Pathways to opportunity: Housing, transportation, and social mobility
Two important factors connecting communities to employment, education, and vital services are affordable housing and transportation. While improving proximity and access to jobs alone certainly won’t solve our social mobility challenges, it can ameliorate problems like segregation, concentrated poverty, and low-density sprawl that pose real barriers to economic progress for low-income families.
Both the U.S. Department of Housing and Urban Development (HUD) and the U.S. Department of Transportation are tackling barriers to opportunity head on. HUD recently released an “Affirmatively Furthering Fair Housing” (AFFH) rule, representing a renewed effort to implement the Fair Housing Act’s mandate to address the persistence of racially concentrated poverty in the United States. For its part, the U.S. Department of Transportation has launched the Ladders of Opportunity Transportation Empowerment Pilot in seven U.S. cities, which provides technical assistance to attract public and private resources to game-changing community transportation projects.
On Tuesday, February 23, the Metropolitan Policy Program at Brookings hosted an event to discuss efforts to expand access to opportunity. Brookings Vice President and Director of the Metropolitan Policy Program Amy Liu moderated a conversation between U.S. Housing and Urban Development Secretary Julián Castro and U.S. Transportation Secretary Anthony Foxx. The conversation was followed by a response panel of experts from metropolitan areas across the country who discussed local level impacts.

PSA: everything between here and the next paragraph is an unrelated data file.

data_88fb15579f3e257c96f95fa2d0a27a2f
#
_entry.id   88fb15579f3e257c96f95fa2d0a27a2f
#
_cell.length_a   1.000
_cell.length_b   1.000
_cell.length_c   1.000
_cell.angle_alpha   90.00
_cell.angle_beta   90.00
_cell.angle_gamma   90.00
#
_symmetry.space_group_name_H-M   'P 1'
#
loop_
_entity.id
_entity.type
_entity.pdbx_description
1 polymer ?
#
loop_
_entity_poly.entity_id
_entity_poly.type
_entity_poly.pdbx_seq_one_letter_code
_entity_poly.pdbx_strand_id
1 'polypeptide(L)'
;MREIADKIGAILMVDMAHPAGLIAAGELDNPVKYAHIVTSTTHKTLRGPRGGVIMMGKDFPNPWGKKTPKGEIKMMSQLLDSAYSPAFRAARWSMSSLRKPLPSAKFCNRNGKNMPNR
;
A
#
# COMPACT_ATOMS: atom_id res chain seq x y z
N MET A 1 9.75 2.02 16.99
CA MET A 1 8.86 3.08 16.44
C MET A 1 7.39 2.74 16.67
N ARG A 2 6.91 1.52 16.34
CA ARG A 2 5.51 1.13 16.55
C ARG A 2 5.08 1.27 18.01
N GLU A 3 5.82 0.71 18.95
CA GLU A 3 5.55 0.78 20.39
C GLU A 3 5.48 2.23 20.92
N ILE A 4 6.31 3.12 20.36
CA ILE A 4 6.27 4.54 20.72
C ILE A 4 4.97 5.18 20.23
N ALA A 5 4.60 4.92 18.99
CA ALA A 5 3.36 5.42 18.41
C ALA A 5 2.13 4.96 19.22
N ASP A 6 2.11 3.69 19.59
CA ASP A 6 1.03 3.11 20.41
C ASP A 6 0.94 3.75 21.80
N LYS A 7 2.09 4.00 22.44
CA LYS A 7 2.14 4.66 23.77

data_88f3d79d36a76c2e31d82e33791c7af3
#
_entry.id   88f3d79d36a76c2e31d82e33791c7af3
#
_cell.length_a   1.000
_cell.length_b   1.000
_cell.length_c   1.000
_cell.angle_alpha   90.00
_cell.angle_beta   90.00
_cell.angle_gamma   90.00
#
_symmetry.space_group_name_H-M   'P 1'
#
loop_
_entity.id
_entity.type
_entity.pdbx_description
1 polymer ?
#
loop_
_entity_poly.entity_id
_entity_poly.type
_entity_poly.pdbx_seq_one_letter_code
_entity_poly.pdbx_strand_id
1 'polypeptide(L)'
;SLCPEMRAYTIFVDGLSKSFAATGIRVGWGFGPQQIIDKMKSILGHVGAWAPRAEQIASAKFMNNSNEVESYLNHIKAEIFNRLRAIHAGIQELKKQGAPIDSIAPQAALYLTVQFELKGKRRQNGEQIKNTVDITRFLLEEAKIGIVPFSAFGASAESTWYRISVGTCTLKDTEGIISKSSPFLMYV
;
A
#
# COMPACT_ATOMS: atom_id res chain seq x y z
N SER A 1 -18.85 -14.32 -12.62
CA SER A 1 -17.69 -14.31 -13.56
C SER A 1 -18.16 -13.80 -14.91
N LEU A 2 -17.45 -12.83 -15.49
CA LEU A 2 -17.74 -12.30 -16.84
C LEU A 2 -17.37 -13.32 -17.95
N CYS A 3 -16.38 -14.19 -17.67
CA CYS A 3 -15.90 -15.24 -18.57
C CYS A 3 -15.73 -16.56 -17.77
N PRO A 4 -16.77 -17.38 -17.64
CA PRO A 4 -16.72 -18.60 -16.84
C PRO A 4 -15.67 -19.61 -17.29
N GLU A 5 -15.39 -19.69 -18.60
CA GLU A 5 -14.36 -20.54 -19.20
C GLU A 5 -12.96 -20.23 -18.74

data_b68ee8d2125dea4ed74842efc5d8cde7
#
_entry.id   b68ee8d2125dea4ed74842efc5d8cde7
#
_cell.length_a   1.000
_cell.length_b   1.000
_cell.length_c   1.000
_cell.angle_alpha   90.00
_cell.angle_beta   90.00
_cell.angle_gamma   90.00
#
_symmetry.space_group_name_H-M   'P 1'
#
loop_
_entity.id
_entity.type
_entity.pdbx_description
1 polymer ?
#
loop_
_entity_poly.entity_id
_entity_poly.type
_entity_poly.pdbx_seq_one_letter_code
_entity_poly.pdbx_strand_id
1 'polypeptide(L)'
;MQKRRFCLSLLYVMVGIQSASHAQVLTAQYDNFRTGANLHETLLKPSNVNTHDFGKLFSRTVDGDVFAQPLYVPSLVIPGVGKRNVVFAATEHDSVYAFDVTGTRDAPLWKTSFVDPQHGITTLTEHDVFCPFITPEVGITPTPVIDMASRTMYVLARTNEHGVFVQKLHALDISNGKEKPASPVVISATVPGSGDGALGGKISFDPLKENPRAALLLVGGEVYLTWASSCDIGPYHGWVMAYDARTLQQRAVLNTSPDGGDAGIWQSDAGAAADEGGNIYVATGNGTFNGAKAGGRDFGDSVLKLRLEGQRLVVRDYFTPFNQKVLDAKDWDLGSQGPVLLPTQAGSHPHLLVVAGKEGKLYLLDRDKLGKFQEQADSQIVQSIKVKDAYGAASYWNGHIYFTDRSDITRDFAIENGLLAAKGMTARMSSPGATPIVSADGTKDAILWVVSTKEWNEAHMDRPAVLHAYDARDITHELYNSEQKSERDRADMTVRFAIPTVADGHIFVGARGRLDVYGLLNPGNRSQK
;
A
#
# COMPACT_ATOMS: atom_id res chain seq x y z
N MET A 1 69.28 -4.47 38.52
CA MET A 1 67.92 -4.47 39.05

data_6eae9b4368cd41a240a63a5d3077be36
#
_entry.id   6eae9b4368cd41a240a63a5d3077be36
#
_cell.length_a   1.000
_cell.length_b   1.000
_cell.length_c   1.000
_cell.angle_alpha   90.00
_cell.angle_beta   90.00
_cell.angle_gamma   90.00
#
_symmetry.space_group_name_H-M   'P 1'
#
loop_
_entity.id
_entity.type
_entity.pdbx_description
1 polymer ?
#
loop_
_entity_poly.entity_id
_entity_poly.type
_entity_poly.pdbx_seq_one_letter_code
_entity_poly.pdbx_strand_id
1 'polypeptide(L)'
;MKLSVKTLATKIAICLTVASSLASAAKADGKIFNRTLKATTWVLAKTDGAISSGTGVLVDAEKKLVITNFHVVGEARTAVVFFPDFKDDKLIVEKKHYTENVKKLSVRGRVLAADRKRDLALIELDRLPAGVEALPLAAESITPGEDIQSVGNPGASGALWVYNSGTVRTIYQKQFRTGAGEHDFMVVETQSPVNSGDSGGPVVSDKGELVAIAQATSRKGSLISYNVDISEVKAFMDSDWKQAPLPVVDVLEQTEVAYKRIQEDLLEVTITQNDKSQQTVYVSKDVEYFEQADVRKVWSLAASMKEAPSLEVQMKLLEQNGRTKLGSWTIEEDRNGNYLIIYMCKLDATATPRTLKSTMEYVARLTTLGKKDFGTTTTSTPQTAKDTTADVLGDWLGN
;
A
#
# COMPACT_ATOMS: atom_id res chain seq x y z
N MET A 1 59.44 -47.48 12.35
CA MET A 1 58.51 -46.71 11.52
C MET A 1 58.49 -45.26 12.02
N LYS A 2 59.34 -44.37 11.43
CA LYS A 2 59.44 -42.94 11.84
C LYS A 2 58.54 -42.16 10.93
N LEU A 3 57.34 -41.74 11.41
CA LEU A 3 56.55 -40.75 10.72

Art Collins, Managing Partner, theGroup and Trustee, The Brookings Institution
Amy Liu, Vice President and Director, Brookings Metropolitan Policy Program; Honorable Julián Castro, Secretary, U.S. Department of Housing and Urban Development; Honorable Anthony Foxx, Secretary, U.S. Department of Transportation
Left to Right: Robert Puentes, Senior Fellow and Director of Metropolitan Infrastructure Initiative, Brookings Metropolitan Policy Program; Scot T. Spencer (Baltimore), Associate Director of Community Change Influence, Annie E. Casey Foundation and Co-chair, Opportunity Collaborative; Robin Snyderman (Chicago), Principal, BRicK Partners, LLC and Non-resident Senior Fellow, Brookings Metropolitan Policy Program; Frank Lenk (Kansas City), Director of Research Services, Mid-America Regional Council (MARC)